On Thursday for the first time they'll be forced to admit that they also face colossal losses on residential mortgages. In February, for example, official Central Bank figures showed that 5.7% of Irish mortgage accounts were more than 90 days in arrears - which means Ireland banks then were owed 8.6bn euros in unpaid interest and principal.
It is pretty extraordinary that it has taken so long for the banks to be forced to recognise their mortgage losses - since house prices have more-or-less halved over the past few years, the economy was in deep recession after the 2008 crash and has subsequently been pretty stagnant, and unemployment has been rising.
Does the phrase "better late than never" apply in this case? Possibly not.
Second, the Irish government probably chose the worst of all strategies for propping up the banks.
By guaranteeing all their liabilities in the autumn of 2008, they turned the bloated liabilities of the swollen banks into public sector debt.
And because the Irish government didn't secure a bottomless borrowing facility from the European Central Bank, it then became impossible to force losses on any of the banks' creditors, even those which lent most recklessly: Ireland did not have the financial resources to pay back all those wholesale lenders that would inevitably have demanded their money back the moment any of them were instructed to swallow a loss.
So some of the guilty parties, namely the wholesale creditors of Ireland's banks - including banks and investors in Germany, France, Spain and the UK - have got away without taking their share of losses. All those losses have fallen on Ireland's citizens, who are not blameless for the mess (they didn't have to borrow too much) but aren't the only ones at fault.
And for the Irish people, there is a second source of possible injustice. The money they've been lent by the IMF and eurozone carries an interest rate of 5.8% on average - which is significantly greater than Ireland's economy and tax revenues can grow right now, and therefore forces Ireland into a potentially never-ending vicious cycle of public spending cuts and low growth.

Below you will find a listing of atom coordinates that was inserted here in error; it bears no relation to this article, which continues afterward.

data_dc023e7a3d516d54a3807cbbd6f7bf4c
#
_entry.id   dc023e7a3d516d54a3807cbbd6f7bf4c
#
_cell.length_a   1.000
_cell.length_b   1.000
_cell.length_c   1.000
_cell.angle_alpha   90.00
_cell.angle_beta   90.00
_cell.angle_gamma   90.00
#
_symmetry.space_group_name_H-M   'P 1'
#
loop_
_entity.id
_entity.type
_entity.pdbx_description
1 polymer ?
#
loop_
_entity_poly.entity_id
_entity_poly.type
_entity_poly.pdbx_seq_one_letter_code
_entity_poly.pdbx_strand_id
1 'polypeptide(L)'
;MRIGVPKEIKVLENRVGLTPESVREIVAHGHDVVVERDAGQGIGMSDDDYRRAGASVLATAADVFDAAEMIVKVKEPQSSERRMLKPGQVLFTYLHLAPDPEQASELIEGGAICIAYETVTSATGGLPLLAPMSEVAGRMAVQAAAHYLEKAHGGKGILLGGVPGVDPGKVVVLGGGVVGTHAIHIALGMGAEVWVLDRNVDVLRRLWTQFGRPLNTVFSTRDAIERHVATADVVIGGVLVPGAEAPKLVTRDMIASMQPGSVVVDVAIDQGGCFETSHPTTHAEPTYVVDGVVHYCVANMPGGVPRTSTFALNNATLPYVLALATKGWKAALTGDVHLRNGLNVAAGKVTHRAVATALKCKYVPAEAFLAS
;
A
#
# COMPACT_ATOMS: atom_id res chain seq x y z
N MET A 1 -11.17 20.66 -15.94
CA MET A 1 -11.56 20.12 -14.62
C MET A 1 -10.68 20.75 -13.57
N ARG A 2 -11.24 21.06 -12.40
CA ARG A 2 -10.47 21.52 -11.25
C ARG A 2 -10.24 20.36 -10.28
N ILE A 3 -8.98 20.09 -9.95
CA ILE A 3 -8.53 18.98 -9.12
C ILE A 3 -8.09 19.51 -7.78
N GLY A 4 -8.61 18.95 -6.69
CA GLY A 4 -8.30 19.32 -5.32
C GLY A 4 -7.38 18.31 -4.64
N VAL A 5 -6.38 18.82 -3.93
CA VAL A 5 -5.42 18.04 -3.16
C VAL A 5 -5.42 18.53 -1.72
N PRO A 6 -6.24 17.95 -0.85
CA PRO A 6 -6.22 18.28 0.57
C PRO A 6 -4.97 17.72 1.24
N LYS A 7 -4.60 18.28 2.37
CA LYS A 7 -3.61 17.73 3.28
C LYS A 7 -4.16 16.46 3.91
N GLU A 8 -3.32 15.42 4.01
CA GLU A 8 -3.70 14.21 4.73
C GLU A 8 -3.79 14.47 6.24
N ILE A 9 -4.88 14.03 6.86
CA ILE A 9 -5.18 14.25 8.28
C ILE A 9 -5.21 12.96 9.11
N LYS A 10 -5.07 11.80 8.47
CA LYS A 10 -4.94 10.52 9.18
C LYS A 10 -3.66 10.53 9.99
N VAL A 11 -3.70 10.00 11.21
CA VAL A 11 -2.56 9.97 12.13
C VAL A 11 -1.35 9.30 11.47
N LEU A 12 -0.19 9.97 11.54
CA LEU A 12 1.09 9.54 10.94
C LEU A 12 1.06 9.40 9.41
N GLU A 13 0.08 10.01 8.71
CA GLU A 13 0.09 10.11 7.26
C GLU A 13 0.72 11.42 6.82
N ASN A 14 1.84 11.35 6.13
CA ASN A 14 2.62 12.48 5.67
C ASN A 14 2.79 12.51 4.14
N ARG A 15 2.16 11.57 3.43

What's more, the banks may also be trapped in a cycle of forced asset sales and losses, because they are paying out an estimated 2.5bn euros a year for the emergency loans from the ECB and Irish central bank, to finance mortgages and other loans which are falling in value and are not yielding interest.
Perhaps worse still, the 188bn euros of central bank loans could be withdrawn more or less at the ECB's pleasure. So Ireland's banks will continue to feel under relentless pressure to dump assets at punitive fire-sale prices, unless and until the ECB can be prevailed upon to deliver what its officials say it is cooking up, which is a new, longer stable lending facility for banks - such as the Irish ones - that need to reconstructed.
What will be the end of this sorry saga?
By default, it now looks as though almost the entire Irish banking sector will be nationalised.
Allied Irish is already in state hands. Anglo Irish and Irish Nationwide have been crunched together and are being wound up by the state. It will be tough for Bank of Ireland and Irish Life and Permanent to avoid being taken over by taxpayers too.
It will therefore be fascinating to hear what the Irish premier and finance minister lay out as their vision for the future of Ireland's banks. That will be presented at 4.45pm on Thursday, 15 minutes after the Central Bank of Ireland announces the precise, hideous amount of extra capital the banks will be forced to raise.
It will be another momentous day for Ireland and for the Eurozone. But whether it will be a day that sets both on the road to financial recovery, or nudges them nearer catastrophe, cannot yet be assessed.
You can keep up with the latest from business editor Robert Peston by visiting his blog on the BBC News website.